Jim assembled the dogs because I could just not wrap my smaller hands around them. You have to keep your hands pretty well moistened, or else the corn mix sticks to your hands like cement. We made the recommended amount of corn mix but could only encase 7 dogs; the 8th was sacrificed with some ketchup, mustard, and dill relish for my next day’s lunch. We baked for the recommended time, a little under 15 minutes, but the corn mix lost all of its moisture. It crumbled upon eating, which sort of defeated the idea of replicating a corn dog. I think the next time I might need to use a bain-marie, or tent with a piece of tin foil, in order to help the corn dogs retain moisture during baking. They fared a little bit better upon microwave reheating under an overturned cereal bowl, which I think helped steam them and keep moisture in.

If you give these a try, let me know if you use a different technique and if you have any better luck.

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Unfortunately, my local grocery store is unenlightened and does not sell sole, filets or otherwise. I had to ask the seafood person what type of fish could be substituted that had a similar taste and texture, and they suggested flounder. So I’m having to use flounder where Nigella recommends lemon sole. I need to find a better seafood counter.

This was my first time using both panko bread crumbs and grapeseed oil and frying anything, so this was a brand-new adventure. Grapeseed oil has a higher smoke point than either vegetable or olive oils, so I decided to invest in a bottle and do this the right way. We love fish & chips and if I can find a good, healthy way to make our own, we’re all better off! Also, Ina Garten has a recipe for authentic fried fish I’d love to build the confidence to try it. So grapeseed oil it is. It heated cleanly and had what I can only call an “efficient” bubble.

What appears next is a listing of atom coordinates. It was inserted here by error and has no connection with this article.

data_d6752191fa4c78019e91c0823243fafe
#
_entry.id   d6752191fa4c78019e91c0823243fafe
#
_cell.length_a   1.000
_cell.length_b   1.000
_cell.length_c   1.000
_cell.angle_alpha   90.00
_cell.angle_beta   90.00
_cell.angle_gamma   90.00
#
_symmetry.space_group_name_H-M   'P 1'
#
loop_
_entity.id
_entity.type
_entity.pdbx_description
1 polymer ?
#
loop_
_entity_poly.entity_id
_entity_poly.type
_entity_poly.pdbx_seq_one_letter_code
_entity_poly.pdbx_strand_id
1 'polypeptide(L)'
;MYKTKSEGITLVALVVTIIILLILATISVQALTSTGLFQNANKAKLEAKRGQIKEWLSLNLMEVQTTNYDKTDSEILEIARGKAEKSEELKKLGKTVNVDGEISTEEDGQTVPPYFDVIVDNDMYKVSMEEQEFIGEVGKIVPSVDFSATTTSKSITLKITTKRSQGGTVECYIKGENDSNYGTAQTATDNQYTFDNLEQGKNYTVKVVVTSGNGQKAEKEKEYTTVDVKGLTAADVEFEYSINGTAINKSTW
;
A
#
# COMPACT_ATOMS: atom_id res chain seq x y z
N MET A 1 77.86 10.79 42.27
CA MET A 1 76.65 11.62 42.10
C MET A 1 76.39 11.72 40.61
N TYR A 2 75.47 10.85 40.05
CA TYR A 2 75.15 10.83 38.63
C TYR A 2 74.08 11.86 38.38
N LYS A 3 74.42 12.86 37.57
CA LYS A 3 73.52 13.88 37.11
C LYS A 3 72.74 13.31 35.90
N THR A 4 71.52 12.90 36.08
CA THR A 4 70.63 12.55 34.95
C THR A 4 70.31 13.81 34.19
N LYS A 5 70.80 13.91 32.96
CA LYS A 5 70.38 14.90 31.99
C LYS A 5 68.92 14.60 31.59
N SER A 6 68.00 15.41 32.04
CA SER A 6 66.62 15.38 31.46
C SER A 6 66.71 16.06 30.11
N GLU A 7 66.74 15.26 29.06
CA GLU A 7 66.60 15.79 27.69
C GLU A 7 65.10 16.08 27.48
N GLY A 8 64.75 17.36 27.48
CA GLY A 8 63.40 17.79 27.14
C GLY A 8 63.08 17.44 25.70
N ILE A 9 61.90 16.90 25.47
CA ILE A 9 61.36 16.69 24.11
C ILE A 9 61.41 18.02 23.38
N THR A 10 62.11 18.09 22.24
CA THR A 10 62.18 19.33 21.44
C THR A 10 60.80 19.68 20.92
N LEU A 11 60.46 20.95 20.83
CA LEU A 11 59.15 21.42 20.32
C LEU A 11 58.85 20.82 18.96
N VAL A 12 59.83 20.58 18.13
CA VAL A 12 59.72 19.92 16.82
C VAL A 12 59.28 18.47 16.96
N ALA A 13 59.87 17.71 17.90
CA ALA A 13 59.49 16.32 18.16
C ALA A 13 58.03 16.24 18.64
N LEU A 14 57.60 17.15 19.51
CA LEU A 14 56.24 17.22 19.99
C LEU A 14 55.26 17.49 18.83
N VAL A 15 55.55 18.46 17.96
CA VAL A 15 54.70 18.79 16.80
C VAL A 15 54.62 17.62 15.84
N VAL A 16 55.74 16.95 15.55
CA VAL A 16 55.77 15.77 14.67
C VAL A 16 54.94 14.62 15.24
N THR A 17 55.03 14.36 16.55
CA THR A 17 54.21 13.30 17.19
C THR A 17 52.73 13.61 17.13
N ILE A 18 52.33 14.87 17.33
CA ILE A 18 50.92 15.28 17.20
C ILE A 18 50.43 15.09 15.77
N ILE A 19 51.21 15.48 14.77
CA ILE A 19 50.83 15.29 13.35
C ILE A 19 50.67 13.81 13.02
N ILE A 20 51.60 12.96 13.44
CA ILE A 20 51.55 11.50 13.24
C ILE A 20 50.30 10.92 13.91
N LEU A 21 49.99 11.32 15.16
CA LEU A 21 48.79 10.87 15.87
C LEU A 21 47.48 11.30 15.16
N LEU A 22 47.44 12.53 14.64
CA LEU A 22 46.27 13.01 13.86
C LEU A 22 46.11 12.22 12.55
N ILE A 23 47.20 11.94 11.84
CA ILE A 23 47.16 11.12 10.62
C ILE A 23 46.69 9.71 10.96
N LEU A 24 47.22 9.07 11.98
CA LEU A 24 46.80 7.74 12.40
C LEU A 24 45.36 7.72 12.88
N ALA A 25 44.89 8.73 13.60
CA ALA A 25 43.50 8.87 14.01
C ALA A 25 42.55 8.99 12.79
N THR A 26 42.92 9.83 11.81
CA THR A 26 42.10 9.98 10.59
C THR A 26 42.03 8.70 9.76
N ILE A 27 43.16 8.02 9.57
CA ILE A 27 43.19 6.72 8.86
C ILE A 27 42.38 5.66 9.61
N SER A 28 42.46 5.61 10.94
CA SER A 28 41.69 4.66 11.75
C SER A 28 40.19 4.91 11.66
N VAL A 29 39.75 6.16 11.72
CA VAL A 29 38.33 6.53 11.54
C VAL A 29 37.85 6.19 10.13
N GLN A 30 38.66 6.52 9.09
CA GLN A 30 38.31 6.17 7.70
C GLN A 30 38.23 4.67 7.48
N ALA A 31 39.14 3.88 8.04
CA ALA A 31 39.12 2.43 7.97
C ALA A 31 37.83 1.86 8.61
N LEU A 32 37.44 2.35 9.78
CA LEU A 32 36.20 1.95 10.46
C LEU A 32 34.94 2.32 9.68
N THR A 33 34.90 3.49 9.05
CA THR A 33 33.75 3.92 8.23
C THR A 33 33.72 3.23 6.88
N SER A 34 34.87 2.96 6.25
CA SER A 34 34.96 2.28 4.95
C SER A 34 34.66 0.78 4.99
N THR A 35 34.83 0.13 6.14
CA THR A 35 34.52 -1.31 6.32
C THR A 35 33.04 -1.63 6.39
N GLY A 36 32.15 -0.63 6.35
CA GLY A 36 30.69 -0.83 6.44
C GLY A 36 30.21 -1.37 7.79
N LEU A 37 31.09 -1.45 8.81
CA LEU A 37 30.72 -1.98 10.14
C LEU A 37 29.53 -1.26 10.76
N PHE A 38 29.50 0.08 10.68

The combination of corn starch, egg, and panko bread crumbs was like cement on my fingers, so after dredging and breading each goujon I had to rinse my fingers under some running water.

From Nigella Express.

For the goujons:
2 filets of lemon sole (we used flounder)
corn starch
2 eggs
panko bread crumbs
salt and pepper

For the dill mayo:
1 cup mayonnaise
lime juice
chopped dill


In 3 separate bowls, place the corn starch, the 2 eggs, slightly beaten, and the panko. Cut each filet in half, then diagonally in to quarters; you should get 8 roughly-the-same-sized pieces of fish out of each filet. Dredge each goujon in corn starch, then the beaten eggs, then the panko. Place on a cooling rack to rest while you finish dredging the rest of the goujons.

Heat about 1 cup of grapeseed or peanut oil in a skillet (use more or less oil as necessary for the size of your pan). When the oil is hot (I tested the oil by tossing a few panko crumbs in and seeing whether they sizzled or sank), carefully place the breaded goujons in the pan. Be careful not to overcrowd, work in batches as necessary. Using my fairly large skillet I still had to due two batches. Cook each goujons about 2 minutes per side, and keep an eye on them to be sure you don’t overbrown them. They should be ready to flip when the underside is a nice golden brown with a crisp. When the goujons are done, transfer to a plate covered in paper towel to drain and cool a little.

Mix the mayo, lime juice, and dill together as a dip for the goujons. Enjoy while they’re still hot!